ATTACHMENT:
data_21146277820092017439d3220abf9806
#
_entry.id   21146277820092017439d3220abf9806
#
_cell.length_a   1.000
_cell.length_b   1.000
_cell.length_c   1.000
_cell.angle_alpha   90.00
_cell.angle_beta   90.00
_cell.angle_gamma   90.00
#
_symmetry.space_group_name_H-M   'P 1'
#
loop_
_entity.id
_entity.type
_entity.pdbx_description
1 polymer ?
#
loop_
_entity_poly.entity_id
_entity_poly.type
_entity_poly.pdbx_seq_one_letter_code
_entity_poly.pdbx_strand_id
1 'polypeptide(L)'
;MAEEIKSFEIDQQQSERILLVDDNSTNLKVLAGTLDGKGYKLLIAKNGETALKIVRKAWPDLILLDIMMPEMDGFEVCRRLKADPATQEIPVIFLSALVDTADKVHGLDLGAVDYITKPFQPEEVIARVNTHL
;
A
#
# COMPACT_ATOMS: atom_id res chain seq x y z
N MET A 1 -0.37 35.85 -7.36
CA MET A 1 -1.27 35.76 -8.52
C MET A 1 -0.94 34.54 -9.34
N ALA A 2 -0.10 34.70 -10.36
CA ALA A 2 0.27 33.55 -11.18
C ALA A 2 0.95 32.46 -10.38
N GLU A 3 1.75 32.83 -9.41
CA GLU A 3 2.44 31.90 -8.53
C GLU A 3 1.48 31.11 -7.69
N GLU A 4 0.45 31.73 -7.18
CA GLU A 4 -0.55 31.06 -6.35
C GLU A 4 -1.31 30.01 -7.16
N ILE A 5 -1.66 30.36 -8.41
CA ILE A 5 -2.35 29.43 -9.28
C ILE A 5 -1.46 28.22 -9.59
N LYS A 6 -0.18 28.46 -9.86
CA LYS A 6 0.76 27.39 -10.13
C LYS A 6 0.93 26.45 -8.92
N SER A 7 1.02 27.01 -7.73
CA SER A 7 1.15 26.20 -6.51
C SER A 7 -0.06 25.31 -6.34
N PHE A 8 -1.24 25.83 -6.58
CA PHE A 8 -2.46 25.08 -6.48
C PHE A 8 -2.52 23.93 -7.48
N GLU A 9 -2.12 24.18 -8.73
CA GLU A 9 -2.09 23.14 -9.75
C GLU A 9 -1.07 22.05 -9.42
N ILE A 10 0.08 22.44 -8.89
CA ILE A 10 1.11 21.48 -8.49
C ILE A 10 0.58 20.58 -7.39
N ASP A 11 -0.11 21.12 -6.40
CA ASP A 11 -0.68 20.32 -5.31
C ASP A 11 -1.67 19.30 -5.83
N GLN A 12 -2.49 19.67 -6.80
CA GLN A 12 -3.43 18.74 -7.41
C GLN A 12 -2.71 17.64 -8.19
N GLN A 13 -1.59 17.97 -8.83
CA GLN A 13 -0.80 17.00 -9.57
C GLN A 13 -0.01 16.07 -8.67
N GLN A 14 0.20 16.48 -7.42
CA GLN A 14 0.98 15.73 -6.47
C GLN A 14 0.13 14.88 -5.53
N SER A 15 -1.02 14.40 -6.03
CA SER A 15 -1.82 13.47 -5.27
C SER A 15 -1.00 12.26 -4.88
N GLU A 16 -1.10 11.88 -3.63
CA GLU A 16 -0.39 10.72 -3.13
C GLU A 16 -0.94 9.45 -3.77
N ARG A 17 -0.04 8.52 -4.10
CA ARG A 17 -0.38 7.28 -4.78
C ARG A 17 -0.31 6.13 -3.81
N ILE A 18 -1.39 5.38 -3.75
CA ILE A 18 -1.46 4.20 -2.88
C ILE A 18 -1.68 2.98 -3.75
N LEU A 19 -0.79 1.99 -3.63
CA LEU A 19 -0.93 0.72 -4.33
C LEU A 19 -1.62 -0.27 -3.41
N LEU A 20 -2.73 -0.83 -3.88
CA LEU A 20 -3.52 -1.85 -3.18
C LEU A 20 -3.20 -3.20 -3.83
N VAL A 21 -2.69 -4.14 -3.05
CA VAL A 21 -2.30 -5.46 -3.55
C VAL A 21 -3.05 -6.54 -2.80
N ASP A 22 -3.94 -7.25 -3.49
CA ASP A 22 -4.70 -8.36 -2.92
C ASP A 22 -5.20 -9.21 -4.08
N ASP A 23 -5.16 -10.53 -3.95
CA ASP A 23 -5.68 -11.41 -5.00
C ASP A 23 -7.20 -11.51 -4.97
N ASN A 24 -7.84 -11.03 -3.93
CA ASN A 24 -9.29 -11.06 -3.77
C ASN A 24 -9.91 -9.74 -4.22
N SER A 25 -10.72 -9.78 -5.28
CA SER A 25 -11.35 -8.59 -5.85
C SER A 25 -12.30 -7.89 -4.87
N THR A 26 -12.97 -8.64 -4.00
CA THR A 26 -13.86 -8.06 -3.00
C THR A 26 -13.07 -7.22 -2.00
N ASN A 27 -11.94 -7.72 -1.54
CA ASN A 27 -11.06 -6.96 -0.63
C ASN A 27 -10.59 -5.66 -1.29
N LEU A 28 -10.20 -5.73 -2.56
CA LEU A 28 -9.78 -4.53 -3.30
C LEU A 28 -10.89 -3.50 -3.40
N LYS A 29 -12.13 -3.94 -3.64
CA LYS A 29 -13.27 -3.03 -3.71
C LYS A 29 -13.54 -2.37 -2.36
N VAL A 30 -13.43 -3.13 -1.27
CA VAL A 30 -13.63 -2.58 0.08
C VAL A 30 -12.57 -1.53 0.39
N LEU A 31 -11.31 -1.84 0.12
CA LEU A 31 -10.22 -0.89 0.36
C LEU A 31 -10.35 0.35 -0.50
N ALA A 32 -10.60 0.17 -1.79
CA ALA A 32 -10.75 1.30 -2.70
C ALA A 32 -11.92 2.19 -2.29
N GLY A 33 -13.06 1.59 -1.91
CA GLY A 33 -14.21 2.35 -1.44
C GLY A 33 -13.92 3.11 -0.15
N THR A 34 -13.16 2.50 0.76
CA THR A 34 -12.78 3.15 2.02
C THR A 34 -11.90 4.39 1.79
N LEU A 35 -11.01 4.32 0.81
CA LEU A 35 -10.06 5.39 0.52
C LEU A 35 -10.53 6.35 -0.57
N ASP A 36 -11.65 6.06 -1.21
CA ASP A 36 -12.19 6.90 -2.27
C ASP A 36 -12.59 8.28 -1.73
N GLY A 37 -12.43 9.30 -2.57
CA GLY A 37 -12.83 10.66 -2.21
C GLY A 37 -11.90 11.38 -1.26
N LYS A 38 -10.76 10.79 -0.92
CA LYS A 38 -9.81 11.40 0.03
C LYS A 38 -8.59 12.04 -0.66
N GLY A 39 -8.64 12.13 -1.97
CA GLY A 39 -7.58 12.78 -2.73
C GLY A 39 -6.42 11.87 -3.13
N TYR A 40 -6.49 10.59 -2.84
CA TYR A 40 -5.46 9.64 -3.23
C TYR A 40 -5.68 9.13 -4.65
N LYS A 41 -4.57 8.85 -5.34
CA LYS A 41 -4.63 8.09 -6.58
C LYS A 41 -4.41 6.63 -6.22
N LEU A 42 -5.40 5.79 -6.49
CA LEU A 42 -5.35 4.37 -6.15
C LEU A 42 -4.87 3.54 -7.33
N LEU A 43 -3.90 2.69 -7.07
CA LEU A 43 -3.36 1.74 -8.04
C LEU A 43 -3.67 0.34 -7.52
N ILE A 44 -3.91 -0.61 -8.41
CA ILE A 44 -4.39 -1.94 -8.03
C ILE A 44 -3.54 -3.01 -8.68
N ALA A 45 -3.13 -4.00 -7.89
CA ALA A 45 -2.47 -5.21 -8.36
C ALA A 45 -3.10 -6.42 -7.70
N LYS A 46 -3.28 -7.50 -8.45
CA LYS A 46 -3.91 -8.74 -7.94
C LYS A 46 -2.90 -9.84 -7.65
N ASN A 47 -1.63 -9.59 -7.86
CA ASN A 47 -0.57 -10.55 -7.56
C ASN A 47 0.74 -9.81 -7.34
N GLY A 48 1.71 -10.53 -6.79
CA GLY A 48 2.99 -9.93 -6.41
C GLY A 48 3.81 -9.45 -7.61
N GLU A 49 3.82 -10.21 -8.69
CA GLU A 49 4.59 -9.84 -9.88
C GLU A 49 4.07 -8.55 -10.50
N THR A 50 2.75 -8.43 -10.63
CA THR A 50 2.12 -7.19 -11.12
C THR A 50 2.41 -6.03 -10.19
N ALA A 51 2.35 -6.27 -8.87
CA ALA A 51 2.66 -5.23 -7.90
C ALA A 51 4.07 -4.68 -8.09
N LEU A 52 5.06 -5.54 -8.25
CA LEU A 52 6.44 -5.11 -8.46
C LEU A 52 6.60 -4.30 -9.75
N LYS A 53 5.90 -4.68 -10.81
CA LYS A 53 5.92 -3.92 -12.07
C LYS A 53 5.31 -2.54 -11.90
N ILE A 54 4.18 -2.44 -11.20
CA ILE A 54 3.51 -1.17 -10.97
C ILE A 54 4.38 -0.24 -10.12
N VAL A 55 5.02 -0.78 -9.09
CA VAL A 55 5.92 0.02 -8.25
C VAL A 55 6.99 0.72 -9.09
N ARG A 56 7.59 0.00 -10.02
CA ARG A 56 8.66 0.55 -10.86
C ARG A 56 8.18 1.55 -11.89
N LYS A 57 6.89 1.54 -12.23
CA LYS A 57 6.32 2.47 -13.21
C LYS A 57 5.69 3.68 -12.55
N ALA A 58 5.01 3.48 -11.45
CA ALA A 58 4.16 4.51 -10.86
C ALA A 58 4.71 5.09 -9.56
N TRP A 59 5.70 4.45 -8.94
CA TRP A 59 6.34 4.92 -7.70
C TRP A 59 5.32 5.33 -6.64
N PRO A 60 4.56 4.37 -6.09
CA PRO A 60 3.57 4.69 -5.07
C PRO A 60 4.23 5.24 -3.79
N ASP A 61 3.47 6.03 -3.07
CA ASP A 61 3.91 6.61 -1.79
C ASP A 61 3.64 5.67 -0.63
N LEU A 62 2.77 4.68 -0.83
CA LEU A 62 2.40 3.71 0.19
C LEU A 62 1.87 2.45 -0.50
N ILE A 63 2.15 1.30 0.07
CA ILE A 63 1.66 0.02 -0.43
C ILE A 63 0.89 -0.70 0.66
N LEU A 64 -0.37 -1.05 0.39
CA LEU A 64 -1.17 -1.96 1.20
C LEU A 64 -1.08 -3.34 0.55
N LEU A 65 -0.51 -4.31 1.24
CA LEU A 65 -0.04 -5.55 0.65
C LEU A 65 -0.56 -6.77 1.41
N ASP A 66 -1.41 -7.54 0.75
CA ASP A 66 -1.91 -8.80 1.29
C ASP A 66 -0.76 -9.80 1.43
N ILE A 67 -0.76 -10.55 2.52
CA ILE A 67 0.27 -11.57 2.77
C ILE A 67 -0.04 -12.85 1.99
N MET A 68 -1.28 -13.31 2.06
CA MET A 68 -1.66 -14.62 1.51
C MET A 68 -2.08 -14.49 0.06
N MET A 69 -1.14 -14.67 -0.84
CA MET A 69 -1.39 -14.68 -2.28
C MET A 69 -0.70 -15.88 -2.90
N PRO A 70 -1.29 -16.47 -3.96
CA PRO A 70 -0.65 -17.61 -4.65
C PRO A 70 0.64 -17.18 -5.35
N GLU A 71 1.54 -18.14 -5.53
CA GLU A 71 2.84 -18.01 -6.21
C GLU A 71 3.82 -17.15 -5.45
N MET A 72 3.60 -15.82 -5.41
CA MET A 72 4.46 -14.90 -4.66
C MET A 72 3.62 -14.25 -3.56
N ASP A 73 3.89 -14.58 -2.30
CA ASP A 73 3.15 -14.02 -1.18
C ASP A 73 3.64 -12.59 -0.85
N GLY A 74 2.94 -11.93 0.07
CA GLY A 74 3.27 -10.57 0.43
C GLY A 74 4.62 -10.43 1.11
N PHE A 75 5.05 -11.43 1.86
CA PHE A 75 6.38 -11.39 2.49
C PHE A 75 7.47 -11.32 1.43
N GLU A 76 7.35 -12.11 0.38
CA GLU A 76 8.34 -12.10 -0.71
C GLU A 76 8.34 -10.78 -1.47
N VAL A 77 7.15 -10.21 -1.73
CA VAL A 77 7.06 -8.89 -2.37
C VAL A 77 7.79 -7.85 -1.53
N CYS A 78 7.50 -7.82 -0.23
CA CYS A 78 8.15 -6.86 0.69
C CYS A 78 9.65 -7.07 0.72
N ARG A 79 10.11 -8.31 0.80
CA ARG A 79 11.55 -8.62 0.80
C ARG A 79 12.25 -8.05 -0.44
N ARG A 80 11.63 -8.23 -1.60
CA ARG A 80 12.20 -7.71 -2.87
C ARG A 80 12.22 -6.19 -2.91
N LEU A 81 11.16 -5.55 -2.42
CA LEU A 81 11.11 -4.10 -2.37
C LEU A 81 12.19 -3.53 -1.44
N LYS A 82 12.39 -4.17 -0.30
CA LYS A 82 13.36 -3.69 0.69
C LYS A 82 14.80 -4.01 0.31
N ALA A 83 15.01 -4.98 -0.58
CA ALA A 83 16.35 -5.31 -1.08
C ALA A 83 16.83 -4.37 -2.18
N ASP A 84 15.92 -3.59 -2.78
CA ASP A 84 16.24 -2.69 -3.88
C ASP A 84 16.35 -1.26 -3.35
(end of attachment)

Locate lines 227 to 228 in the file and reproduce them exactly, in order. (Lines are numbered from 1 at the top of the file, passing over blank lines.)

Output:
CA ASP A 66 -1.91 -8.80 1.29
C ASP A 66 -0.76 -9.80 1.43